We want to acknowledge that our coworkers, clients and community members may be experiencing trauma from yesterday’s national events, a killing spree that targeted Asian American women. Community Action of Skagit County stands against hate and violence. We stand in solidarity with our Asian American & Pacific Islander (AAPI) neighbors, and all women who have experienced violence.
Below is a message from Jeff DeLuca, Executive Director of the Washington State Community Action Partnership (WSCAP), our network of 30 Community Action sister agencies, one of which serves a largely AAIP immigrant neighborhood in Seattle.
As a movement, we are more committed than ever to lifting up the stories of our clients, staff and community to advocate for equity. If you or someone you know is experiencing violence, please call Skagit Domestic Violence & Sexual Assault Services: 1 (877) 715-1563.
From Jeff DeLuca, WSCAP Executive Director:
I want to hold space for and lift up our Asian American and Pacific Islander leaders and staff in Community Action today. My heart goes out to all of those in a state of grief and mourning. Six Asian American women were among eight people killed yesterday in a targeted spree in Georgia. Not all of the details are known, but it is clear that a 21 year old white man was driven by some conviction that these women were the source of his dissatisfaction with life. Following Charleston, El Paso, Kenosha, and now Atlanta, we’re confronted again with the urgent reality that too many young white men in America are being radicalized toward hateful violence.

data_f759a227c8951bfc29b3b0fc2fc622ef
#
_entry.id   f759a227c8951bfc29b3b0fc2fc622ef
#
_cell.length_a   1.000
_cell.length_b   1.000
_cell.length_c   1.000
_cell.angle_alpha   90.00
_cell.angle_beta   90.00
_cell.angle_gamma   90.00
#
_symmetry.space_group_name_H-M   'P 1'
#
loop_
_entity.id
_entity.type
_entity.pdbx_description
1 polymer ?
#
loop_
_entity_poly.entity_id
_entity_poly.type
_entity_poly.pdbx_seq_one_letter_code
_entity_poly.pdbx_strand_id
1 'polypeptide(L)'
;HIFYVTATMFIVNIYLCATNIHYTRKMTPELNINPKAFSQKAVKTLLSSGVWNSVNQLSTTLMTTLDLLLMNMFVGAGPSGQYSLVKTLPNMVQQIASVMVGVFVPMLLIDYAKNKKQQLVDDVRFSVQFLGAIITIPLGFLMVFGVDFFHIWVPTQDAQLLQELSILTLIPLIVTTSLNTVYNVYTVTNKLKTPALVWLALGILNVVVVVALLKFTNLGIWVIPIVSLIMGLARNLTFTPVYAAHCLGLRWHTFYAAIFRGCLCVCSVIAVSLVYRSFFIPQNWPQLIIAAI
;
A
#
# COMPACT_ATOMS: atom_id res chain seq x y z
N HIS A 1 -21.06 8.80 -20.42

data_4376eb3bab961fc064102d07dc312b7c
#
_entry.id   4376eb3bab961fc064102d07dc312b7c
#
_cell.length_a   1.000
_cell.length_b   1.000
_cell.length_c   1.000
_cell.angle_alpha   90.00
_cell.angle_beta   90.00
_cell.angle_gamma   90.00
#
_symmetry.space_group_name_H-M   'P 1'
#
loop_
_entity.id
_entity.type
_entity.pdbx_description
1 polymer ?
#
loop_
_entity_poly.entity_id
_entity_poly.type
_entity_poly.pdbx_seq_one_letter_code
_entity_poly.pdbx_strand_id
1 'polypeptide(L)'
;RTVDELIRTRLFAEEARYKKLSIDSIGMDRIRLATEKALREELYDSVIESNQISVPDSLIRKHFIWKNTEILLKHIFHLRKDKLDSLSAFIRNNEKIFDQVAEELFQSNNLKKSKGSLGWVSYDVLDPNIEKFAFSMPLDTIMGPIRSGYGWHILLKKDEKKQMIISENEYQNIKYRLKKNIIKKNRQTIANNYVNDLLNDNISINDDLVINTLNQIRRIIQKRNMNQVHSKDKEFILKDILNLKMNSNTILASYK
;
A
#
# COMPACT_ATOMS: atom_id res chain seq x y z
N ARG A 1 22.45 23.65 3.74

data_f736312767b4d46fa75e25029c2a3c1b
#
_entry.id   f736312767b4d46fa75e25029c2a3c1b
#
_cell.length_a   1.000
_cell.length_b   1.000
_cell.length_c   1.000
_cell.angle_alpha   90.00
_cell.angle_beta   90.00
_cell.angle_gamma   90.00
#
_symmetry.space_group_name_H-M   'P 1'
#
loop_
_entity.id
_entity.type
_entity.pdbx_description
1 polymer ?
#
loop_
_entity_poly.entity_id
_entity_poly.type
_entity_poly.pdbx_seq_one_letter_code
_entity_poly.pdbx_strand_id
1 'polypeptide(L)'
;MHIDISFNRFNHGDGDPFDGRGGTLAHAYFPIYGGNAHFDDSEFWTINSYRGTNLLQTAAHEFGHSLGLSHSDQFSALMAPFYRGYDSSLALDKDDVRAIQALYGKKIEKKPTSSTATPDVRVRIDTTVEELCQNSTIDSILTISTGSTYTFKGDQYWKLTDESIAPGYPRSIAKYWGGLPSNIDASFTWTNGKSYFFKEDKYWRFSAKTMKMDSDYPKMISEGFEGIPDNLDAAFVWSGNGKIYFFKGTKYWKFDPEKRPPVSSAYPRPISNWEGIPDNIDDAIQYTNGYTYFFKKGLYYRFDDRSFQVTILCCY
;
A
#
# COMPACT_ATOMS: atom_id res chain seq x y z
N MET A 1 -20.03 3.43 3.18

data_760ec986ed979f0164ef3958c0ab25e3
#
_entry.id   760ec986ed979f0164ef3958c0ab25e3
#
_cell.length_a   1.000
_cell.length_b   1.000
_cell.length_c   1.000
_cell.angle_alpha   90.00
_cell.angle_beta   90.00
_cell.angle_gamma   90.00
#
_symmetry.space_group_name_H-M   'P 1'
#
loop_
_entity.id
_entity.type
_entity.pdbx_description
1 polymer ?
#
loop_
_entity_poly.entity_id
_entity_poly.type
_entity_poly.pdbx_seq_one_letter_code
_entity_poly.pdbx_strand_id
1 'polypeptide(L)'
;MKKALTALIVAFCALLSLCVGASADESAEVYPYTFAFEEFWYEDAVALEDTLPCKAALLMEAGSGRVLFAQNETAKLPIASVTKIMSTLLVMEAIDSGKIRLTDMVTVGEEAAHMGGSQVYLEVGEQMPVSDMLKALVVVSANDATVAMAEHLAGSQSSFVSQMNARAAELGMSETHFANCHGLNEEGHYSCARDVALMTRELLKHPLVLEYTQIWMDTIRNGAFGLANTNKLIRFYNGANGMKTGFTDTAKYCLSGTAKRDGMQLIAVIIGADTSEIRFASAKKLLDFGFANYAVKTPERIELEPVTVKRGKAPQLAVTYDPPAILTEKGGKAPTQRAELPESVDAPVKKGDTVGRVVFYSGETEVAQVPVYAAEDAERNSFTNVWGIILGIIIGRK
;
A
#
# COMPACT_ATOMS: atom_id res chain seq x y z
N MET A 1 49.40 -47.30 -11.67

At this point we know the names of six victims: Julie Park, Hyeon Jeong Park, Delaina Ashley Yaun, Paul Andre Michels, Xiaojie Tan, and Daoyou Feng. I hope in the coming days the media will focus on their lives (including making make an effort to pronounce their names correctly) and tell the story of hopes and aspirations cut short. I hope the response by leaders and laypeople alike will reflect a spirit of solidarity, empowerment, and self-determination, rather than more surveillance and criminalization of communities whose economic opportunities are restricted to exploitative industries. I hope there will be courageous, vulnerable conversations between white men about these dynamics and our role in perpetuating them.
In our equity work, we need to better understand the interlocking nature of the threats posed by white supremacy, sexism, and xenophobia. More than 2/3rds of the almost 4,000 reported hate crimes against the AAPI community in the last year targeted women. We need to reshape our mindsets against “model minority” narratives that distract from the core issue of white supremacy and keep marginalized groups pitted against each other. This is our calling if we hope to show up as a network of leaders committed to racial, social, and economic justice. Our AAPI communities and other communities of color in Washington should not have to fight this fight alone. To that end, I want to share this resource posted just last month by our new colleague Shalimar Gonzales at Solid Ground, particularly the links to historical resources, AAPI-led nonprofits that are responding directly in WA communities, and the free and accessible Bystander Intervention trainings and resources:https://www.solid-ground.org/standing-with-aapi-people-against-racism/.
May the victims’ families find peace and may those of us with disproportionate power redouble our commitment to the work necessary to extinguish this hate from our communities.
Washington State Community Action Partnership